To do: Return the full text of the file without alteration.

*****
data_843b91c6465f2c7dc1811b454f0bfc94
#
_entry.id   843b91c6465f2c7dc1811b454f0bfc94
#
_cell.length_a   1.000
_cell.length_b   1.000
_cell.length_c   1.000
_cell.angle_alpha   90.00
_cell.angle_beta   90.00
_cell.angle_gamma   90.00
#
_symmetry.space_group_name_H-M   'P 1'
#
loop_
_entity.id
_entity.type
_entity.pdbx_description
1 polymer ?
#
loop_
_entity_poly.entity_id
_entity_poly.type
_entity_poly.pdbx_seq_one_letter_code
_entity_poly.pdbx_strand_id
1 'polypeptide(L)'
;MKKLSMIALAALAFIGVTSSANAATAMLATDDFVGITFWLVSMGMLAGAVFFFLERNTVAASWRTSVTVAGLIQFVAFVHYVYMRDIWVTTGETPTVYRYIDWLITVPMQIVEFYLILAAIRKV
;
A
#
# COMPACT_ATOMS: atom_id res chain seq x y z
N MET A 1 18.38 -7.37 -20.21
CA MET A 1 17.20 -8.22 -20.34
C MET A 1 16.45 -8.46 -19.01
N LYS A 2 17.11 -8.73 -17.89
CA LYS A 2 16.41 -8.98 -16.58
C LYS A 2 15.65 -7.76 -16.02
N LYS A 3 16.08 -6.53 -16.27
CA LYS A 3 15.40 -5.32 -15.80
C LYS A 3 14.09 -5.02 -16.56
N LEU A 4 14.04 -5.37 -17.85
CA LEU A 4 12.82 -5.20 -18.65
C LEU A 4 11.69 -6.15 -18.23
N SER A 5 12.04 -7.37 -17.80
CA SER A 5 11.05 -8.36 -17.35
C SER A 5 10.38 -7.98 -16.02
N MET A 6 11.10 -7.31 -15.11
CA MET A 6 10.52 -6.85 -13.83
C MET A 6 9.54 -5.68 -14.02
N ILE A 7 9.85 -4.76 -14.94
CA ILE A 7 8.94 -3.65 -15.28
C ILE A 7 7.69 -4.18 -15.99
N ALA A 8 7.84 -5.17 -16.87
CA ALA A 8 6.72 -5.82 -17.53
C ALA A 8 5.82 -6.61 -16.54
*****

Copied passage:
data_843b91c6465f2c7dc1811b454f0bfc94
#
_entry.id   843b91c6465f2c7dc1811b454f0bfc94
#
_cell.length_a   1.000
_cell.length_b   1.000
_cell.length_c   1.000
_cell.angle_alpha   90.00
_cell.angle_beta   90.00
_cell.angle_gamma   90.00
#
_symmetry.space_group_name_H-M   'P 1'
#
loop_
_entity.id
_entity.type
_entity.pdbx_description
1 polymer ?
#
loop_
_entity_poly.entity_id
_entity_poly.type
_entity_poly.pdbx_seq_one_letter_code
_entity_poly.pdbx_strand_id
1 'polypeptide(L)'
;MKKLSMIALAALAFIGVTSSANAATAMLATDDFVGITFWLVSMGMLAGAVFFFLERNTVAASWRTSVTVAGLIQFVAFVHYVYMRDIWVTTGETPTVYRYIDWLITVPMQIVEFYLILAAIRKV
;
A
#
# COMPACT_ATOMS: atom_id res chain seq x y z
N MET A 1 18.38 -7.37 -20.21
CA MET A 1 17.20 -8.22 -20.34
C MET A 1 16.45 -8.46 -19.01
N LYS A 2 17.11 -8.73 -17.89
CA LYS A 2 16.41 -8.98 -16.58
C LYS A 2 15.65 -7.76 -16.02
N LYS A 3 16.08 -6.53 -16.27
CA LYS A 3 15.40 -5.32 -15.80
C LYS A 3 14.09 -5.02 -16.56
N LEU A 4 14.04 -5.37 -17.85
CA LEU A 4 12.82 -5.20 -18.65
C LEU A 4 11.69 -6.15 -18.23
N SER A 5 12.04 -7.37 -17.80
CA SER A 5 11.05 -8.36 -17.35
C SER A 5 10.38 -7.98 -16.02
N MET A 6 11.10 -7.31 -15.11
CA MET A 6 10.52 -6.85 -13.83
C MET A 6 9.54 -5.68 -14.02
N ILE A 7 9.85 -4.76 -14.94
CA ILE A 7 8.94 -3.65 -15.28
C ILE A 7 7.69 -4.18 -15.99
N ALA A 8 7.84 -5.17 -16.87
CA ALA A 8 6.72 -5.82 -17.53
C ALA A 8 5.82 -6.61 -16.54